“Defunding the trial lawyers”
That last example comes from Stephanie Mencimer, author of “False Alarm,” an award-winning 2004 article for The Washington Monthly about the myth of America’s lawsuit crisis. Mencimer has now expanded that article into a book, Blocking the Courthouse Door, that documents the relentless campaign waged over the past two decades by conservative activists and their corporate allies to limit access to the civil court system. It joins Tom Baker’s excellent The Medical Malpractice Myth, published last year, on the (still) very short shelf of books finally fighting back against the tort-reform industry.
And an industry it is. Insurance companies have been dutifully warning the public since the 1950s that “you pay for liability and damage suit verdicts whether you are insured or not.” But for its first three decades, their lawyer-bashing campaigns were both sporadic and desultory, a subject of interest only to a few conservative wonks camped out in little-known D.C.-based think tanks. That all changed in the late 1980s and early 1990s when a succession of Republican partisans, including Dan Quayle, Karl Rove, Newt Gingrich, and Grover Norquist, finally realized just how powerful an issue tort reform could be.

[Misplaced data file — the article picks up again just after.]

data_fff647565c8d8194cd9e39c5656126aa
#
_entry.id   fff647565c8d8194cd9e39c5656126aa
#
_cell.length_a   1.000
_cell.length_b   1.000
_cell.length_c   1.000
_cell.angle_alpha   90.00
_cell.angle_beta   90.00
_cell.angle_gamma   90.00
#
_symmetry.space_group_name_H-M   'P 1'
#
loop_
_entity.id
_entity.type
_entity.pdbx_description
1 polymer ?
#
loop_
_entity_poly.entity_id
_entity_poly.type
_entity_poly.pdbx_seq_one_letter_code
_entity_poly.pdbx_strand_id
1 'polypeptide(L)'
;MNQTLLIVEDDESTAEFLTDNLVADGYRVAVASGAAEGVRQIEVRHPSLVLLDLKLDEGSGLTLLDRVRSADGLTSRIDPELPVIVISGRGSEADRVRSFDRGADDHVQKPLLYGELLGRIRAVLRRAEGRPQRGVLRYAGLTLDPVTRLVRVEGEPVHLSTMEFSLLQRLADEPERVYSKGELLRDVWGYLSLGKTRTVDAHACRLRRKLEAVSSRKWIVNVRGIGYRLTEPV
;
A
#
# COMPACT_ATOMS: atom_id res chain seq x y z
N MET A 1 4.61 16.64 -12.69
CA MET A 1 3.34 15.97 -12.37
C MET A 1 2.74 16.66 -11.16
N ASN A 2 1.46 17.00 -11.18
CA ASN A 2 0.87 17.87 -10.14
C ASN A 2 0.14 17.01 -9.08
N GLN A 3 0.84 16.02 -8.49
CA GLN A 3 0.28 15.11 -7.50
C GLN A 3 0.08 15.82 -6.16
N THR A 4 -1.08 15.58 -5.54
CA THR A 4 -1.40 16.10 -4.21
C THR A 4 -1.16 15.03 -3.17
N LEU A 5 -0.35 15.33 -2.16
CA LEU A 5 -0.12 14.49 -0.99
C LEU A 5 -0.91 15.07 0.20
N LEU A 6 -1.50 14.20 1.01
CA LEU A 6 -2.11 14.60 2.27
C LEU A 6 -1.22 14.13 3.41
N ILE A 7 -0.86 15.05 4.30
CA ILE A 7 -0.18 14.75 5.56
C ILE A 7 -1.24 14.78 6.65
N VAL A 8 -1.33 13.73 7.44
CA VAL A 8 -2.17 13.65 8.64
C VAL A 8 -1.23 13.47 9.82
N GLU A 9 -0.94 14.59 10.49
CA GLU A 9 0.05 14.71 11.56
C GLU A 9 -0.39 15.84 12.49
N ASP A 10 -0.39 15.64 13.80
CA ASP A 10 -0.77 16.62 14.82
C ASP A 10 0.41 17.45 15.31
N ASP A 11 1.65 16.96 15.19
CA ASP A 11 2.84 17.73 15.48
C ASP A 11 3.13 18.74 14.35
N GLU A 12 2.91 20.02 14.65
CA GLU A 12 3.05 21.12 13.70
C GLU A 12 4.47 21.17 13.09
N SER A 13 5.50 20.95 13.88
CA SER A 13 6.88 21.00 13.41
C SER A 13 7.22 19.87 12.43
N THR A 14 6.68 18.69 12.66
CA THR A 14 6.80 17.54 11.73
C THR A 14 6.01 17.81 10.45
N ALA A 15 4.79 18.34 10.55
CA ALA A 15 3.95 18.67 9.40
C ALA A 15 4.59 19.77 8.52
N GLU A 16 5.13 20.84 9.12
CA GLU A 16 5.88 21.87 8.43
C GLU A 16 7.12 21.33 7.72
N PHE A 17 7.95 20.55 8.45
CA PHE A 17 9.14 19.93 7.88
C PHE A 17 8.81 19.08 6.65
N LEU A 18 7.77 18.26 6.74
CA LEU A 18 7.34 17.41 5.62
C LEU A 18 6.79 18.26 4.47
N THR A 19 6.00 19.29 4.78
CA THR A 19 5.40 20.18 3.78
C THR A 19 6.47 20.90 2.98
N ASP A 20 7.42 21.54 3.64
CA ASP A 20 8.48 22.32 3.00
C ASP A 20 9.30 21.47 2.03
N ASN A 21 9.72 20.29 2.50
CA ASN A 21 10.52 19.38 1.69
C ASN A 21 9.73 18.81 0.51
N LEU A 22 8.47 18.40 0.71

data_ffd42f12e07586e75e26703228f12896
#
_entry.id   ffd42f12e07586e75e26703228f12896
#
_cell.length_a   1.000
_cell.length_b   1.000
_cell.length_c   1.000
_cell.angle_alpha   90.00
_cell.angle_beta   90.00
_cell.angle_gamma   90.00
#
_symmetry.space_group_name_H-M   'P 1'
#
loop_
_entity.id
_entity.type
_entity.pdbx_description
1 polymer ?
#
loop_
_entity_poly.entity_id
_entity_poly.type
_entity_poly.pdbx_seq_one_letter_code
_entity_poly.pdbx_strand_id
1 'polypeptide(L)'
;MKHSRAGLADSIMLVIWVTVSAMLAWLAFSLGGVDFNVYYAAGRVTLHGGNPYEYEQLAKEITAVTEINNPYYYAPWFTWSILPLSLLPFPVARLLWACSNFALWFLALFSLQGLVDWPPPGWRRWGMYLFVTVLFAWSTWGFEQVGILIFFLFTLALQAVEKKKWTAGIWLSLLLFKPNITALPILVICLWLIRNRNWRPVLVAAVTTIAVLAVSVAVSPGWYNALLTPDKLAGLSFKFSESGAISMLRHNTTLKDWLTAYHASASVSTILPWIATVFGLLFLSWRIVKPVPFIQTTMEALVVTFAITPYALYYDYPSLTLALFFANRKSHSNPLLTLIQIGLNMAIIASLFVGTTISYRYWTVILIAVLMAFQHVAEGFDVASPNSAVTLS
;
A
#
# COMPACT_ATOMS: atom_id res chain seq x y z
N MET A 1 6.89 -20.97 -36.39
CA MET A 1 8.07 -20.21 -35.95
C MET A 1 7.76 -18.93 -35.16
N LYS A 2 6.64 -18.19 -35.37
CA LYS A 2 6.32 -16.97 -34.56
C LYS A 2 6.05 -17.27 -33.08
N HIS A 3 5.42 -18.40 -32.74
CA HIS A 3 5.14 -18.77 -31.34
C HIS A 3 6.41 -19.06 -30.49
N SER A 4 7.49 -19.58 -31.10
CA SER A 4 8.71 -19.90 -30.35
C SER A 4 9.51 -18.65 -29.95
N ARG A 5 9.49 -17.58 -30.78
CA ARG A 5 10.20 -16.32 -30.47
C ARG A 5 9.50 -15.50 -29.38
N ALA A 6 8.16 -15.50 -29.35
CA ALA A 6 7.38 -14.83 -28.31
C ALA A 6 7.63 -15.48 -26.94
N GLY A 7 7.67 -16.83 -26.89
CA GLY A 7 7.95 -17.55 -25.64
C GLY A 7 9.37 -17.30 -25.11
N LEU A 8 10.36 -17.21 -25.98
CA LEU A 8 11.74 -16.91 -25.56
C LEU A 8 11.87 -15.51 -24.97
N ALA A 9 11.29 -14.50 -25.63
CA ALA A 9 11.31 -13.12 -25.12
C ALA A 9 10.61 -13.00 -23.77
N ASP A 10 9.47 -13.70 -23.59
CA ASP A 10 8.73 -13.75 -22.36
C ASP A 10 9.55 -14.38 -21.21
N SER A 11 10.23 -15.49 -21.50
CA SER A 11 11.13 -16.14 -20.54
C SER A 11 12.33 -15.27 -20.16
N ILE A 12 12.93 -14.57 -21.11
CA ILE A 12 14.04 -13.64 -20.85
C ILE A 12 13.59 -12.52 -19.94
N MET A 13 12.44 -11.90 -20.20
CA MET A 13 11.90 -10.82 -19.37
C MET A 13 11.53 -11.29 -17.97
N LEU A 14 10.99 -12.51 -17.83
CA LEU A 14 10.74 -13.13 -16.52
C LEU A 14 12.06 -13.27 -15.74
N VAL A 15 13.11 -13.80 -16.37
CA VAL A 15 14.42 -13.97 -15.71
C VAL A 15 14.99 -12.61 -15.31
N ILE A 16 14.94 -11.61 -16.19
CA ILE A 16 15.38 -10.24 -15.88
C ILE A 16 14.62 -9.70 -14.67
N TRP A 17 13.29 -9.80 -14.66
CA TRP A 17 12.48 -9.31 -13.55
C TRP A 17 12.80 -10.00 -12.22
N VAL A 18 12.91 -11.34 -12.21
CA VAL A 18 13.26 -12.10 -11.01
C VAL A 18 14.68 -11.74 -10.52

Up until then, lawyer bashing had been mostly a pro forma applause line for Republican politicians: a reliable way to loosen the checkbooks of large corporations and generate cheers from local Chamber of Commerce audiences. But in the 1980s and 1990s, conservative activists began pursuing a series of strategies aimed not just at increasing Republican votes and campaign contributions, but also at reducing Democratic votes and campaign contributions—and doing so in a structural way that would permanently erode the Democratic Party’s ability to win elections. The result was an increased interest in gerrymandering, union busting, voter ID laws, and the K Street Project, a party-wide program aimed at persuading lobbying firms to stop hiring Democrats.
And, of course, tort reform. Tort reform was already a natural Republican Party issue thanks to its support in the business community, but it was Norquist, in his usual bald style, who pointed out in 1994 that there was more to it than just that: The big losers in tort reform are trial lawyers, and trial lawyers contribute a huge amount of money to the Democratic Party. “The political implications of defunding the trial lawyers would be staggering,” he wrote.